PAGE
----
I am overjoyed and humbled with the publication of Curating the House of Nostalgia (Sheila-Na-Gig Editions, 2020). This is my second full-length collection of poetry and third book.
It has been a labor of love to walk this one into the world. There are poems gathered here that were composed years ago in sweeter times – and others written through days more heartbreaking and challenging. Initially, I envisioned this collection to be one of grief and bereavement. What else could it be after the sudden death of a husband? In fact, when I first organized the manuscript under that tarp, it was titled Clutter & Scree – the things left behind, the rubble that proves difficult in which to establish firm footing. The poems then were largely too fresh, too close, too raw, and at a time I simply needed the motion and process of writing as one might need a trekking pole on a hike.
The manuscript as such did not initially get picked up. So, I pulled it apart, blue-taped the poems on the walls of an empty room at home, and spent a winter subtracting, adding, writing, revising, and organizing what would become Curating the House of Nostalgia. I aimed for better balance between between the two titles. The collection shifted from straight sorrow to envelop the beauty that ultimately embraces and occasionally overshadows heartache in one way or another, often in small ways. With each day comes night. What else could this manuscript be from a northern woman poet who refuses to claim the word widow? This shift was especially important as my now 14-year-old daughter and I continue to move forward in ways that are hopefully both spirited and healthy.
Like Cara Murray’s cover image (all heart by the way), What’s Left Behind, we were a family of three atop a mountain of blue stone memories and adventures that are irreplaceable. Perhaps those were our chairs. How does one sift through a bundle of poems to establish a path through both extreme joy and anguish? The collection is organized in six parts: Mountain, Clutter, Cataclysm, Astral, Juncture, and Epilogue. Once established, the curation commenced. Poetry, more or less, fell under a broader topic and the wayfinding became easier to muster.
I am especially thankful to Sheila-Na-Gig editor Haley Mitchell Haugen for believing in what that initial manuscript could become. Her support and reading eye have been instrumental in its progress. It has been a writing goal of mine for years to publish with Sheila-Na-Gig, to be part of the Sheila-Na-Gig family. A quick Google image search of this ancient Irish goddess might give you all the reason behind the why. She’s fierce.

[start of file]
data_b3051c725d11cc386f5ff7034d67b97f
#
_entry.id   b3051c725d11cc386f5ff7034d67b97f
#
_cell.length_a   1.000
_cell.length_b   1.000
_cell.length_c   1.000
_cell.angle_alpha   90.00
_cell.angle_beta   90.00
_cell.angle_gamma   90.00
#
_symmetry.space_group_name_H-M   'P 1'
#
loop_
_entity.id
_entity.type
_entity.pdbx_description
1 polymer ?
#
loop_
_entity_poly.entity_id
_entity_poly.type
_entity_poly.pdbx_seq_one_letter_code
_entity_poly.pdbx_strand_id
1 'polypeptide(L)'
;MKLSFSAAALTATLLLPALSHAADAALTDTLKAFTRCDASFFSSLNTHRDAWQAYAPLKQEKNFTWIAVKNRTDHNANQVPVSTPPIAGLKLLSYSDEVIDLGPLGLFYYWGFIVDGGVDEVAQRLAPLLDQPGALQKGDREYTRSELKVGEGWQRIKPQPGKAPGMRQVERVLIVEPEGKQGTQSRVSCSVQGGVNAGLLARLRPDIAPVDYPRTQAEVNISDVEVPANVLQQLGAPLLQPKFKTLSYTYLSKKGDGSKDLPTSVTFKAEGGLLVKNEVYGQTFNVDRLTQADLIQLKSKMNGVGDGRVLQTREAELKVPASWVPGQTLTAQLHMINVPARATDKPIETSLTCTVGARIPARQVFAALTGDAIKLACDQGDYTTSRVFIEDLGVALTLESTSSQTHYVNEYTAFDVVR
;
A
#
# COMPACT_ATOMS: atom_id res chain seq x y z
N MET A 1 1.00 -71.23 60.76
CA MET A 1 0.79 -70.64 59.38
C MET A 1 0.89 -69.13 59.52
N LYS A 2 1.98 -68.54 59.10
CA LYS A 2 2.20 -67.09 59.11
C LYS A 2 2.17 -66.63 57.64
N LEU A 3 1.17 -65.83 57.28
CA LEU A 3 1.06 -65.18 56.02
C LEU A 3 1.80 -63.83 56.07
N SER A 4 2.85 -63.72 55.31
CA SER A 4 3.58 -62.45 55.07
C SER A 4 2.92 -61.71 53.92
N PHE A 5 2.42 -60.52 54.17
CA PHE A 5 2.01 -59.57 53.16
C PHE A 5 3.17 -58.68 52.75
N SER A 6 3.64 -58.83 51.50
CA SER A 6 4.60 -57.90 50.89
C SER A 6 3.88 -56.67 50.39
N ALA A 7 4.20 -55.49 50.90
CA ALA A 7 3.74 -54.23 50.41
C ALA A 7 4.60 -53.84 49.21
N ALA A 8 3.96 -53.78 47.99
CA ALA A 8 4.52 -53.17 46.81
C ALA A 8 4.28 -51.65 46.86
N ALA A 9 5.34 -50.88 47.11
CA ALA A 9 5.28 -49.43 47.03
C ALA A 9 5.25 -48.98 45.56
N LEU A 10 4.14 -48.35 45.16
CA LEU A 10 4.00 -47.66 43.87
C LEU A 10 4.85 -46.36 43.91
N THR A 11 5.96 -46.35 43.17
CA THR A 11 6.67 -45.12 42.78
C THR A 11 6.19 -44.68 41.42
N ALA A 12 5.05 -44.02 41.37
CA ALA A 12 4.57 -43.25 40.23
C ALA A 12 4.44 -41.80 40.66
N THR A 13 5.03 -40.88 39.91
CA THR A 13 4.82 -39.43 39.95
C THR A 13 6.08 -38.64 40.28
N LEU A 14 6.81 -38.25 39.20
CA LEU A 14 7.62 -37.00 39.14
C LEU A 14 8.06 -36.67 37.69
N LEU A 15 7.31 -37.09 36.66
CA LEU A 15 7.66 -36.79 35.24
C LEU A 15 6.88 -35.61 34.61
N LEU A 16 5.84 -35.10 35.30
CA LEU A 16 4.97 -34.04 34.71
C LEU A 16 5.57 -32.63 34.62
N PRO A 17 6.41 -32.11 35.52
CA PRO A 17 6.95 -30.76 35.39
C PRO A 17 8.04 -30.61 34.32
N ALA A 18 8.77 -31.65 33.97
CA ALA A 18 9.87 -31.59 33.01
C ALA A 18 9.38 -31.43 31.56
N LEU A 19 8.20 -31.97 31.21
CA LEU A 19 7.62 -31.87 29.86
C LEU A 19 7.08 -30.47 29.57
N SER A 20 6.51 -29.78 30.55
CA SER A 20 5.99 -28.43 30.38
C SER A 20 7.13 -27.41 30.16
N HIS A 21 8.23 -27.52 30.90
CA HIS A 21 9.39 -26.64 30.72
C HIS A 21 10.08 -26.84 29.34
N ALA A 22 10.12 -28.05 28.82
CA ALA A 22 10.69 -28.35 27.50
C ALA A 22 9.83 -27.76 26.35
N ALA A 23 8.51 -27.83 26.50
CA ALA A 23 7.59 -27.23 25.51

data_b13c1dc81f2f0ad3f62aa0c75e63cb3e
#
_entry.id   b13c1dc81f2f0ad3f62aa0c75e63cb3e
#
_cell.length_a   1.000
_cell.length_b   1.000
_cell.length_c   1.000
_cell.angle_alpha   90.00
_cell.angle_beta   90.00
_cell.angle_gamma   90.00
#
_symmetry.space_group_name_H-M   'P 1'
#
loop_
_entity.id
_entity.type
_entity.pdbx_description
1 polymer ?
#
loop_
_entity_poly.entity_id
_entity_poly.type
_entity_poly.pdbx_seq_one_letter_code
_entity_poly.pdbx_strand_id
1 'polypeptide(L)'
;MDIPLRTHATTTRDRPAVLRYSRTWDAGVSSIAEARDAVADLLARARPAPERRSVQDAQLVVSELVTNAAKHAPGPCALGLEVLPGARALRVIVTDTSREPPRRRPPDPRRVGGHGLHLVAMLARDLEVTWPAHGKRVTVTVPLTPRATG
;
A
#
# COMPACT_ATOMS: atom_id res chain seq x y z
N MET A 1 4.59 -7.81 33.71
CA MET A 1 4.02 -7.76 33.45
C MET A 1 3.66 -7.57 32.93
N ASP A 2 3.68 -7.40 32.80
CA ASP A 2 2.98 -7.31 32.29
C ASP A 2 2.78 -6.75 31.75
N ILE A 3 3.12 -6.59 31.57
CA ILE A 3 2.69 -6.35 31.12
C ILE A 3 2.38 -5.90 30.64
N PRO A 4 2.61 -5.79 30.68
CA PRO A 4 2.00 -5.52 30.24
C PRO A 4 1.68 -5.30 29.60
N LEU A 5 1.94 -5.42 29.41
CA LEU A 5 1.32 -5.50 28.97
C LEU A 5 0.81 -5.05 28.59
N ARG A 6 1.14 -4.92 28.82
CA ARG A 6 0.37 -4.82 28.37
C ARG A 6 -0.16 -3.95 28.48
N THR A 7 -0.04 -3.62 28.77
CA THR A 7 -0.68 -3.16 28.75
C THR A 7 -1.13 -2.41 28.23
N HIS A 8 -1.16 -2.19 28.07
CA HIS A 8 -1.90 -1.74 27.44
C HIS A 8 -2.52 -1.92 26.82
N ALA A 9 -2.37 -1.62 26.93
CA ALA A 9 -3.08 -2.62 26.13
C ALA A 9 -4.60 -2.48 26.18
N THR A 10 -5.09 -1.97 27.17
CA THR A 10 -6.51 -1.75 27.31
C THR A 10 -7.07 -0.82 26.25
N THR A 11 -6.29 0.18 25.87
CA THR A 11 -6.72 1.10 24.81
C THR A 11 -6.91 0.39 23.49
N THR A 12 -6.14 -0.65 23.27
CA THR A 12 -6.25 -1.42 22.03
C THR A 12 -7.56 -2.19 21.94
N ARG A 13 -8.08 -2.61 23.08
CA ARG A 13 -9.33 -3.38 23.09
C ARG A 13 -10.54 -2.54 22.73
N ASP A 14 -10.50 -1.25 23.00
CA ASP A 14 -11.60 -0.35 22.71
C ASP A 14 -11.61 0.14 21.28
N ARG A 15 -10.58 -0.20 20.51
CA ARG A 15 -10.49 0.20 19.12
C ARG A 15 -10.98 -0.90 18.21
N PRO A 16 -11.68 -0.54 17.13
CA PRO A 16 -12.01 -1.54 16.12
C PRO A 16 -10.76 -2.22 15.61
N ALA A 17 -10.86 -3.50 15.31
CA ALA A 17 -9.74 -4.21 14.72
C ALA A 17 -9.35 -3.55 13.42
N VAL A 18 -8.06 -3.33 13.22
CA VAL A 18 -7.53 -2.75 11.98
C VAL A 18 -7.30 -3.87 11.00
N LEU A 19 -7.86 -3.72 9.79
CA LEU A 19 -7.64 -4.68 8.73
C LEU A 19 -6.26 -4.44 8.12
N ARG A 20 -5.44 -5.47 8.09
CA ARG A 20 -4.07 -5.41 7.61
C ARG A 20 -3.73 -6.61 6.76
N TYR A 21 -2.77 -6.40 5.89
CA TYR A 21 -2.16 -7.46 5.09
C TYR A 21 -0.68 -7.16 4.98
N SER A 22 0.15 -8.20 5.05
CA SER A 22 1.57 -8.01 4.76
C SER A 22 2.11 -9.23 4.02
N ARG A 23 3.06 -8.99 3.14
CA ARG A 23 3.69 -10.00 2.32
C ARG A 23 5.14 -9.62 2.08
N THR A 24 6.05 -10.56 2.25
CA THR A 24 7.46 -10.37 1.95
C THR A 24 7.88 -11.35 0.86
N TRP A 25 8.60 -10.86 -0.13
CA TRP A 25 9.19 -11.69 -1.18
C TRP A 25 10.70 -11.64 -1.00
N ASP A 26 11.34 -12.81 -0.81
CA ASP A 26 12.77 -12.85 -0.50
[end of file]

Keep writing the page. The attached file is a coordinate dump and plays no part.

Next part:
Formally, the Gratitude page reads as such, and if you have a notion that you’re somehow included in that closing paragraph, well, you are.
Thank you to the Dyea Bradys (Jeff, Dorothy, and Annie) for their sharing of the Mary Jane cabin and forested space during my summer 2018 writing residency with Alderworks Alaska Writers & Artists Retreat. Thank you for offering me this place to put words in order and find a healing path.
I am further grateful to the Alaska Statewide Poetry Contest for placing “The Ungulate’s Jaw,” “Katie’s Cabin,” “Curios,” and “Curate.”
Heartfelt gratitude to my fellow editors, volunteers, and Alaska women writers at Alaska Women Speak, as well as Blue Canoe writers, along with my peers and professors through the University of Alaska Low-Residency MFA program. You have all been a source of inspiration, good ear, and offered sweet friendship throughout the years.
Thank you to artist Cara Jane Murray for recreating What’s Left Behind for cover placement. Special appreciation to poets Vivian Faith Prescott, Caroline Goodwin, and Carol Birrell for giving this collection a read and an endorsement, and to Sheila-Na-Gig editor, Hayley Mitchell Haugen, for moving this collection into the reading world.
To friends and family who have had my back these last few staggering years –– I dare not mention you by name, in case I inadvertently leave someone out. You have gifted me peace of mind and reunion with wildness. Thank you for blank books, caw-cawing at ravens, all-night dancing, gin & tonics, online Scrabbling, doorknob installing, garage emptying, tarot card reading, camping out, random texting, hitting the road, forget-me-not beading, Solstice celebrating, daughter cake baking, salmon-sharing, Bruce storytelling, shenanigans and crimes, Justin Trudeau hand-shaking, check-ins, last minute proofreading, and dearest greetings of well-being, hope, and resilience. My gratitude does not cover all I owe you in return.
Finally, I hope you get a chance to read this collection, and if you do, send me a note. I love talking poetry and how writing can sustain us no matter the challenge.